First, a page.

# [FOM] First-order arithmetical truth

A.P. Hazen a.hazen at philosophy.unimelb.edu.au
Sat Oct 14 02:46:41 EDT 2006

```Stephen Pollard was perhaps too brief in writing:
>  > The first-order number theoretic truths are exactly the first-order
>>  sentences in the language of arithmetic that follow from the axioms
>>  of Peano Arithmetic supplemented by the following version of the
>>  least number principle: "Among any numbers there is always a
>>  least." (This principle is not firstorderizable; but that doesn't
>>  make it unintelligible.)

---He left Francis Davey puzzled about what he intended:

>  >
>
>I'm not sure that really answers my problem (though I would be
>interested to know if I am right about that). The LNP sounds like
>something you would need to formalise using a concept of "set", which is
>even harder to understand than that of "natural number".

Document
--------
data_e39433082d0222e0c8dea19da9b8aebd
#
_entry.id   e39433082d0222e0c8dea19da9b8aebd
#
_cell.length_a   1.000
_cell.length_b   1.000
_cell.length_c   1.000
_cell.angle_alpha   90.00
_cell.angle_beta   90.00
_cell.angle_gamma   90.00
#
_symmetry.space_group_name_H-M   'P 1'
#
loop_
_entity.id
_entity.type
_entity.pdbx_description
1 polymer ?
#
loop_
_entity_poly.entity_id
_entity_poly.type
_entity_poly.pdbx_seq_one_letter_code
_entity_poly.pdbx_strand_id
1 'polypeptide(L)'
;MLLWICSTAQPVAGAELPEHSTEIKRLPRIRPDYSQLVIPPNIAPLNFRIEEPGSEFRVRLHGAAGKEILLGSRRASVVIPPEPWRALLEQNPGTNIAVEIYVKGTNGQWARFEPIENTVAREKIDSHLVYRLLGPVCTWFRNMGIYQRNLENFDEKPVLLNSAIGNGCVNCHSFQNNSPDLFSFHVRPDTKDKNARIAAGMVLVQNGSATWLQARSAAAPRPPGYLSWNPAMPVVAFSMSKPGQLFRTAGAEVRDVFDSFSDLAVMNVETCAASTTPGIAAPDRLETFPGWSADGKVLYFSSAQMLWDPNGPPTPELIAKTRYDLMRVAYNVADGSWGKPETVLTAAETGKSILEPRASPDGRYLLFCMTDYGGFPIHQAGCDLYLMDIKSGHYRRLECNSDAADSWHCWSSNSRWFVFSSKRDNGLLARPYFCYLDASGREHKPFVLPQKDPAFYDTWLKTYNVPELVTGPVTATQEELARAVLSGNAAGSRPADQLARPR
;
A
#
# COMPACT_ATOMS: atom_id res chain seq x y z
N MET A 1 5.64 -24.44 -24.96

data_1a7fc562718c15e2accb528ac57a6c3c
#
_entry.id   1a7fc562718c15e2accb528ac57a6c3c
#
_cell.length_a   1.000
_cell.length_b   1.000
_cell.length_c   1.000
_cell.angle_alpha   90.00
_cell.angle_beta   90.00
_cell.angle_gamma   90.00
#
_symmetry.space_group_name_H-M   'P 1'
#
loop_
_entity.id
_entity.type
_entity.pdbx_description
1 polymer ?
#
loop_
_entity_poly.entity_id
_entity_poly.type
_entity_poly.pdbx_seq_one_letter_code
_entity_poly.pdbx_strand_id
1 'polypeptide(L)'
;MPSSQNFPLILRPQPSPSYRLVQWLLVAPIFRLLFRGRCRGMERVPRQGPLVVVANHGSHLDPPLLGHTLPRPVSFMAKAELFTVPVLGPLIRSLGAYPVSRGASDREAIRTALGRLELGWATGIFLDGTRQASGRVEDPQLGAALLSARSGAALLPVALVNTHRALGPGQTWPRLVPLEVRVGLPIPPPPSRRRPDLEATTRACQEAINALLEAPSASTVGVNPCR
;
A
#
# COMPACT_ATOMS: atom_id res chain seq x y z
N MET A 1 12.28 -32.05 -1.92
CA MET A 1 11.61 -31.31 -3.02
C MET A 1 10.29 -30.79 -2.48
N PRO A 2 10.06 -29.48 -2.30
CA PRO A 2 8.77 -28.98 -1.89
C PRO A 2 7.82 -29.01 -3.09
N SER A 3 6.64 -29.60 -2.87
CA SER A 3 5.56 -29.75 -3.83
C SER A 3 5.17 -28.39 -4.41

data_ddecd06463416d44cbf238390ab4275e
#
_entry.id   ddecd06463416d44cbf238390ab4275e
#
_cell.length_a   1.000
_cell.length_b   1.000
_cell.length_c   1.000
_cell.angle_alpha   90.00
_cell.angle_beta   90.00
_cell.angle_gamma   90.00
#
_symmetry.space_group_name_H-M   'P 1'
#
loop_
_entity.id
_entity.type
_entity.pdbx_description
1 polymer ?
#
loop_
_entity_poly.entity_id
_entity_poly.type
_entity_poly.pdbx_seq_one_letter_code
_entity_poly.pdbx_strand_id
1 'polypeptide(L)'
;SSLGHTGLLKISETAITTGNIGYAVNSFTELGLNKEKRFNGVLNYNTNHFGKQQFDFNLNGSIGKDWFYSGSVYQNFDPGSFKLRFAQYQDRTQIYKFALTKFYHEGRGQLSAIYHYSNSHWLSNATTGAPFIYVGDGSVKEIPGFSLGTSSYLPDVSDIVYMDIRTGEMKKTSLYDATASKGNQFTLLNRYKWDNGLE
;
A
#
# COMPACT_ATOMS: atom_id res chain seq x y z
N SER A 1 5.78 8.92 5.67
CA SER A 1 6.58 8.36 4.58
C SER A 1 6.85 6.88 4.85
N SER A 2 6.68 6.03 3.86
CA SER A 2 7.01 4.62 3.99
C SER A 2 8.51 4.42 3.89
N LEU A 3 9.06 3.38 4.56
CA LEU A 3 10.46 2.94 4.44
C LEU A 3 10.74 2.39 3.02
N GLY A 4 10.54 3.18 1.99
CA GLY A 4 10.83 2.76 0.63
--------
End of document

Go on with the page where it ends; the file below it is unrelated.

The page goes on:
Pollard (I know  this from his published papers(*), not just
from his use of the English plural noun phrase "any numbers" in his
formulation of the least number principle) is a believer in "plural
quantification".  This is the idea --
it can be traced back with considerable plausibility
to Russell's talk of "classes as many" in his
"Principles of Mathematics," but its recent popularity
can be attributed to George Boolos's "To be is to be
the value of a variable (or to be some values of some
variables" ("Journal of Philosophy" 1984; repr. with
some related articles in Boolos's posthumous collection
"Logic, Logic and Logic") --
that we can quantify plurally over objects in a conceptually
primitive way: that  "Among any numbers there is a least" states a
generalization about arbitrary (cough! splutter!) collections of
numbers WITHOUT being a generalization about sets or classes or ...
or any kind of entities called "collections".

If this is so, it gives us the expressive power of full (monadic)
Second-Order Logic, so the mathematical content  of Pollard's claim
is simply Dedekind's theorem about the categoricity of Second-Order
Peano Arithmetic.  Philosophers fond of the idea, however, think it
gives us this expressive power without ontological commitment to (and
so without philosophical worries about our understanding of the
concept of set) sets.

(*) See his discussion of the Axiom of Choice in "Philosophical
Studies" v. 54 (1988) and v. 66 (1992).

---

Allen Hazen
Philosophy Department
University of Melbourne
```